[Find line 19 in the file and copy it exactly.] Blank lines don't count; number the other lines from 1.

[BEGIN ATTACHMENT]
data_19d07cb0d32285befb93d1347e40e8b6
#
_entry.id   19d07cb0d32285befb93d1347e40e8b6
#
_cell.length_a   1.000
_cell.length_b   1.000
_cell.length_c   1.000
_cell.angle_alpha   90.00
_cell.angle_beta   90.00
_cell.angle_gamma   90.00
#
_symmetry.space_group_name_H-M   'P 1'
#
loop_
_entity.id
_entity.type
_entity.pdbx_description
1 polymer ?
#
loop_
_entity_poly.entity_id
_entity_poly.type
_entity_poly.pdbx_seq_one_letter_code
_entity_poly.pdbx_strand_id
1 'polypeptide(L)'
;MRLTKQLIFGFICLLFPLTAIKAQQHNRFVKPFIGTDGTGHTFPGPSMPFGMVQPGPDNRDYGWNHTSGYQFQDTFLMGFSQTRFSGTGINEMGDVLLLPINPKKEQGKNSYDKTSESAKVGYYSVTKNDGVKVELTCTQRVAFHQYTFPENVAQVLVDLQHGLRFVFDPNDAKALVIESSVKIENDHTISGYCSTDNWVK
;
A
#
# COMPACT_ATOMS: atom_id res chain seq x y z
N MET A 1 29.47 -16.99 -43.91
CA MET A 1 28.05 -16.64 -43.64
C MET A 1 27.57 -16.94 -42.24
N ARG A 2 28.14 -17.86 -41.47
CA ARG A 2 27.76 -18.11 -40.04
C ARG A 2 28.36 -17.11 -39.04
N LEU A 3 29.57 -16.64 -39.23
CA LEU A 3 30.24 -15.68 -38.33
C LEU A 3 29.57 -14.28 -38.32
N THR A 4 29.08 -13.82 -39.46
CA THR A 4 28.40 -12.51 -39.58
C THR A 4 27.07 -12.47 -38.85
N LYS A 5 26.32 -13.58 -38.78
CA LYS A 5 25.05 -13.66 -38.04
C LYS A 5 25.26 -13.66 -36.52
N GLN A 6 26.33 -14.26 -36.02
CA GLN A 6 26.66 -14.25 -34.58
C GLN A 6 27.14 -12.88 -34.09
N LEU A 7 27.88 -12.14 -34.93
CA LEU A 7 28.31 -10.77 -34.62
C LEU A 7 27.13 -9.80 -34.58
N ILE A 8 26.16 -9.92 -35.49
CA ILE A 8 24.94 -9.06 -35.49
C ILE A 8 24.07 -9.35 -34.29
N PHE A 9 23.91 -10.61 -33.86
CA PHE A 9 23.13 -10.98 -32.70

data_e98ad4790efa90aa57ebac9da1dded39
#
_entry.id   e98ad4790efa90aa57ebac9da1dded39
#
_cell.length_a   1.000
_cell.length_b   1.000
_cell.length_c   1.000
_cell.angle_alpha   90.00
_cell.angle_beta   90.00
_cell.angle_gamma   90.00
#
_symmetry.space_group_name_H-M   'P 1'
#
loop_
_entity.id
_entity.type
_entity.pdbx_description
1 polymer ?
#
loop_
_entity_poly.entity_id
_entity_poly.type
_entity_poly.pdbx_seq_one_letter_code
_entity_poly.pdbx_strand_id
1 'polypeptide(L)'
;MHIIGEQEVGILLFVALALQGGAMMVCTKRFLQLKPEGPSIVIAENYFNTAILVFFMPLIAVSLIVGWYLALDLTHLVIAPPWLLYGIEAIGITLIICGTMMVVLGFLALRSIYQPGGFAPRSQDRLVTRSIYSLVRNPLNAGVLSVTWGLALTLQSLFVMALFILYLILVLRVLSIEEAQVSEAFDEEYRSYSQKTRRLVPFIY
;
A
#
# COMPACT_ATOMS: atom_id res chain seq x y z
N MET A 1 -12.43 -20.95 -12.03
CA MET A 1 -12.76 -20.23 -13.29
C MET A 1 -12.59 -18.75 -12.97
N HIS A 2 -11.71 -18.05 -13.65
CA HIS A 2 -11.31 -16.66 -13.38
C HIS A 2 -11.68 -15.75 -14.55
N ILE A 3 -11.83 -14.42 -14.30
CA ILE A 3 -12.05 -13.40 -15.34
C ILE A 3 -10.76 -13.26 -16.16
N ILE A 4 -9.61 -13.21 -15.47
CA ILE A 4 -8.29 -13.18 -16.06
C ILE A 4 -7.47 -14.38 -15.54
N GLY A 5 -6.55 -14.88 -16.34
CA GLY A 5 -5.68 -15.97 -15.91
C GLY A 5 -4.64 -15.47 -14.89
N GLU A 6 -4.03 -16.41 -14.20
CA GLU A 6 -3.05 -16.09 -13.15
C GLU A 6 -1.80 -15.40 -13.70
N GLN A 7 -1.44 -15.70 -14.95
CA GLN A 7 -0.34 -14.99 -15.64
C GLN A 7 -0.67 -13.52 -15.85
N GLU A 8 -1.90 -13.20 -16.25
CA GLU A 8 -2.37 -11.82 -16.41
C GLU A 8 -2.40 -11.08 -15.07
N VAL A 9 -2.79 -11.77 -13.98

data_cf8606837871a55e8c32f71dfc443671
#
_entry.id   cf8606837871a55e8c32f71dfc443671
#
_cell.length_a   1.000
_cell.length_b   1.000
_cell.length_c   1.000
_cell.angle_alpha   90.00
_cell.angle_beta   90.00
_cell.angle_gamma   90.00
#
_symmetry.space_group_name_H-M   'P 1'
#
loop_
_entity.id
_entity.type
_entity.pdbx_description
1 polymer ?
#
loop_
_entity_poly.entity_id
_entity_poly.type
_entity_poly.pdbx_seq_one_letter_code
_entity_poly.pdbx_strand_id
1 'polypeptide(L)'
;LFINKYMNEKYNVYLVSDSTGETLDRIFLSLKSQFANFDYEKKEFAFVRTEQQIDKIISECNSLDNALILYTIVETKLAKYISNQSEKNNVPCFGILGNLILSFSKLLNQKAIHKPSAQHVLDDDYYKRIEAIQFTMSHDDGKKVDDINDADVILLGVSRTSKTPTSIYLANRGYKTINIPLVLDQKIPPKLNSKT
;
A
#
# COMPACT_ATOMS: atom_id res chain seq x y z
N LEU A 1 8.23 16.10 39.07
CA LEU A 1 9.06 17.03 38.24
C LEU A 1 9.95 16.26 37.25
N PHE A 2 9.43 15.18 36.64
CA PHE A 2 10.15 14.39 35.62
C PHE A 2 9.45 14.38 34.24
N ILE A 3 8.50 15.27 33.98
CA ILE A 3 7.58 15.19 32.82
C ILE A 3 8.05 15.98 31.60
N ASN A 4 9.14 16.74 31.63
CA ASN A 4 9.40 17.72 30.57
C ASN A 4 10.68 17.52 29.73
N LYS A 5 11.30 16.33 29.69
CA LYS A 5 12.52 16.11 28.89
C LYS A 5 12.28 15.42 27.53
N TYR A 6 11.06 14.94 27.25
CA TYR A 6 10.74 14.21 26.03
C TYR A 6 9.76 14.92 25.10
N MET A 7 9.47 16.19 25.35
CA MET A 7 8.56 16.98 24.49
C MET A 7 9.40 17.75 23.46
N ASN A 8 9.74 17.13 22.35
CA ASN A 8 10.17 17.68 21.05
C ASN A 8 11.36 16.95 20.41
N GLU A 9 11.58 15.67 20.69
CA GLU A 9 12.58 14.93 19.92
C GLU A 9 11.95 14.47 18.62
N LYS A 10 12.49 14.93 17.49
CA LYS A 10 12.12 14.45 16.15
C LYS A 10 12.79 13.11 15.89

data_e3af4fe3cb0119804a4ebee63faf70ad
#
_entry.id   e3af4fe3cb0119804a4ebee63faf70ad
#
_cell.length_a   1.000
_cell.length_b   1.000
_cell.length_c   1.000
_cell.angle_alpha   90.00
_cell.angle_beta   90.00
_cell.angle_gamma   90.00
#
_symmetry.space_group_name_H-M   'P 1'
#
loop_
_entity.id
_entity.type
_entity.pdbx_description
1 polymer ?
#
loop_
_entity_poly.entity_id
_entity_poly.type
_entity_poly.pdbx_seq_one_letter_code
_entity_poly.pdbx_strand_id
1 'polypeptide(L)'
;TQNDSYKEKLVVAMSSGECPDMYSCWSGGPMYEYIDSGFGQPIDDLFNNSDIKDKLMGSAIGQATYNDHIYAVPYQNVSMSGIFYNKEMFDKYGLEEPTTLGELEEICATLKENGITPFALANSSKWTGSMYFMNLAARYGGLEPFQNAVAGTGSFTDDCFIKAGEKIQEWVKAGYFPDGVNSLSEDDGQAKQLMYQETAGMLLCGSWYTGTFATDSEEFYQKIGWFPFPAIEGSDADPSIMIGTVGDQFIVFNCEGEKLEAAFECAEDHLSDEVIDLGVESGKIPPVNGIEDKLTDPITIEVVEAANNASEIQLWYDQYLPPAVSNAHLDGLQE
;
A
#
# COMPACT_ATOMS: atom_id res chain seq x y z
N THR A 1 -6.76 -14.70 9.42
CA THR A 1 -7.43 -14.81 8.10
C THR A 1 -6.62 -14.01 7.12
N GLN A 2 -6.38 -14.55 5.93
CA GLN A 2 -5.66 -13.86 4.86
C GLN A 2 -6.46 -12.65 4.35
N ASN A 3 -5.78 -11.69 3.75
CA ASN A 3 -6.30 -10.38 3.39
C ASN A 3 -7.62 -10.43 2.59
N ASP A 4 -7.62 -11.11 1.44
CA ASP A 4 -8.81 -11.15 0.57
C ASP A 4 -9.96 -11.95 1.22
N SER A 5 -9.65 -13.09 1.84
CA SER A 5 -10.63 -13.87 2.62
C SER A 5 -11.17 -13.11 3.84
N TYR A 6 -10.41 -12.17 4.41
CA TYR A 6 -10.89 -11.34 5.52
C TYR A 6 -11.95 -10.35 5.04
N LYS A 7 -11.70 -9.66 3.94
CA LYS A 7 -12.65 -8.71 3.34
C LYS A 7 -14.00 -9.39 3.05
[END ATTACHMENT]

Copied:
#